This is your basic, level 1 Goblin. A staple of traditional 2D RPGs. What hero doesn't want to just run into hundreds of these pathetic creatures and kill them for equally pathetic experience points and gold?

And this would be the level 2 Goblin! While, yes, I will have some palette swaps, I am also attempting to make each sprite a little unique in it's own way. Not much more to say about these minions of evil.

Finally, we have the first boss, and major antagonist of my little RPG, Garrick, the Traitor. Story details will be revealed later, but the events surrounding this villain will reverberate throughout the entire story should I decide to expand upon it.

And that's all I have for now. I'll be going to Philly this weekend for mega-nerdom in the form of the Philadelphia Magic Grand Prix. Of course, I will provide updates on this and my other projects as more is available. Enjoy, and talk to you all again soon!

Thursday, September 6, 2012

Work, work, work!

Sorry for the delay in posting up an update. I had a wonderful vacation this past week and found myself stranded 75 miles from home when my car broke down. Everything's been taken care of and I'm currently in the process of catching up with all the school work I missed.

Speaking of which, I should reiterate that progress on future releases is going to hit a brick wall. The work load with this semester of college is even heavier than I had originally anticipated, doubly so now that I'm rushing to catch up on all the work I missed. The good news being of course that I'm expanding my horizons and learning a new language in addition to getting formal education on another. This semester I'll be learning the nuances of both Flash and Java. I've already made games in Flash before, but Java excites me as it's a very popular language.

In addition to the above, I may have found just the guy to do sound for my game projects. Nothing's final yet, but when I find time to go into full production again, you can expect me to introduce you to him and belt out 8-Bit Dimension.

The number of downloads for Mana Clash have exceeded my expectations, and I hope those of you who have downloaded it enjoyed the game. One day I would love to find time to fix it up a little and add a few more features, but my focus at the moment is moving forward with new games. As always, I am always open to your feedback and take it into consideration with each release.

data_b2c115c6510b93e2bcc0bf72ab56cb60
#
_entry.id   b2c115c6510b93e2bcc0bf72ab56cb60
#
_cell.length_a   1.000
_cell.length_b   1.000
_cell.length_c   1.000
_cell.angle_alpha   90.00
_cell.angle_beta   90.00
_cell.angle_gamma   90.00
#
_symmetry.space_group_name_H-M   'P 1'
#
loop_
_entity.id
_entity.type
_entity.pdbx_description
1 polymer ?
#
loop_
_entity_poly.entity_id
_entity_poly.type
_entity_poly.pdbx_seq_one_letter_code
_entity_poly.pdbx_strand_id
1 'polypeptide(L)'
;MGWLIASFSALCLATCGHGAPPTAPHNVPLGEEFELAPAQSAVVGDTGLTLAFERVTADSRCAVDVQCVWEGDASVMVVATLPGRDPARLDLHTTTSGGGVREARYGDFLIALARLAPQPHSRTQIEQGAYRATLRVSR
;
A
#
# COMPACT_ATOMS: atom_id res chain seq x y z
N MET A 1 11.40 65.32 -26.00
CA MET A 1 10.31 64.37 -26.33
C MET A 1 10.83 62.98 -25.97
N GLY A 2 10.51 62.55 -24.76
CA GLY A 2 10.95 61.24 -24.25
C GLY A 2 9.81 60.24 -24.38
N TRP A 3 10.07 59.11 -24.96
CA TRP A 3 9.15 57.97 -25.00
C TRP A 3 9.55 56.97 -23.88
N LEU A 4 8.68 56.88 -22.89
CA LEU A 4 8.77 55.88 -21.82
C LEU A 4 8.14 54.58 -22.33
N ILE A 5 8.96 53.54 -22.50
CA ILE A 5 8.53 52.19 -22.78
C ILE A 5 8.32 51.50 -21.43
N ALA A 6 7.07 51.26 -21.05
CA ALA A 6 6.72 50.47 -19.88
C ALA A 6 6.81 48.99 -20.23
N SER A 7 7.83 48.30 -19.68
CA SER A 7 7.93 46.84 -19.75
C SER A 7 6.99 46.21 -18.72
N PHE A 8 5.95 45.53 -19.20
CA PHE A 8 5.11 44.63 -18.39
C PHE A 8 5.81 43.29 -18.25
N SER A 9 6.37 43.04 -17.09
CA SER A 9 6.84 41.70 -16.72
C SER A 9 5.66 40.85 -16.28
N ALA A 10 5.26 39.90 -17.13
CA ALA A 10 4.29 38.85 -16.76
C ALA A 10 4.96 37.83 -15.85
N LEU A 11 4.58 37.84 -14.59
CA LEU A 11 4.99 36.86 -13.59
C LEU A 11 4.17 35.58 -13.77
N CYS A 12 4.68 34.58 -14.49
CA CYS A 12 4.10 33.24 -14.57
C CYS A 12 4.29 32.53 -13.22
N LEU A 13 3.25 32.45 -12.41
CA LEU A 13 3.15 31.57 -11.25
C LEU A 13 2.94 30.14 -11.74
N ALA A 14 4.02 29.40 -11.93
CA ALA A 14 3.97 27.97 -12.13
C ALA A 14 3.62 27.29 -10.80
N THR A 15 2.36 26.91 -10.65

I wish I had more news for you, but with the school cram, sadly I haven't had time to make any progress worth noting! However, I will at least post up a screenshot of the pre-alpha build as it stands right now.

I'll catch up with all of you again next month unless I can find some time to belt out some code and get this game just a little closer to completion. Until then, take care of yourselves and enjoy what ever game currently occupies your platform of choice!

Monday, August 20, 2012

Progress Report

Greetings everyone!

I hope you enjoyed the teaser to 8-Bit Dimension I posted up earlier this month. I've been hard at work getting the game primed and ready so all of you can download the early builds and take the game for a spin. Admittedly, I haven't been able to put as much work into the project as I had originally intended. Summer is winding down and I've been trying to spend as much time hanging out with friends and going places as I can before I get sucked back into the grind that is school.

Despite this, I have managed to sneak in some time to work on my current project, and I am happy to tell all of you that as of today, it is in a playable form. Unfortunately, I won't be releasing Alpha 1 just yet. I'm not satisfied with the game-play and want to tweak it a little bit before releasing it as well as add in a few more features to give the game some substance. In addition, classes start next week, and then I am going on vacation the following weekend, so my development time is going to take a severe hit in the coming months while I focus on my school work. I will continue to post updates on on the progress of the game as well as other little tid bits periodically, starting with when I get back from vacation in early September. Look for it!

While I won't be giving you a playable version of the game today, what I can do is tell you what you can expect with 8-Bit Dimension.

8-Bit Dimension is going to be a block breaking pong type game, much in the same vein as Breakout and Arkanoid. You'll have your standard fare of block puzzles, power ups, and enemies, but in a twisted 8-bit realm of forgotten icons trapped in a glitch. Your mission is simple: To traverse the game by destroying the blocky monoliths of games that lost themselves in this dimension until you find what's causing the disturbance and neutralize it.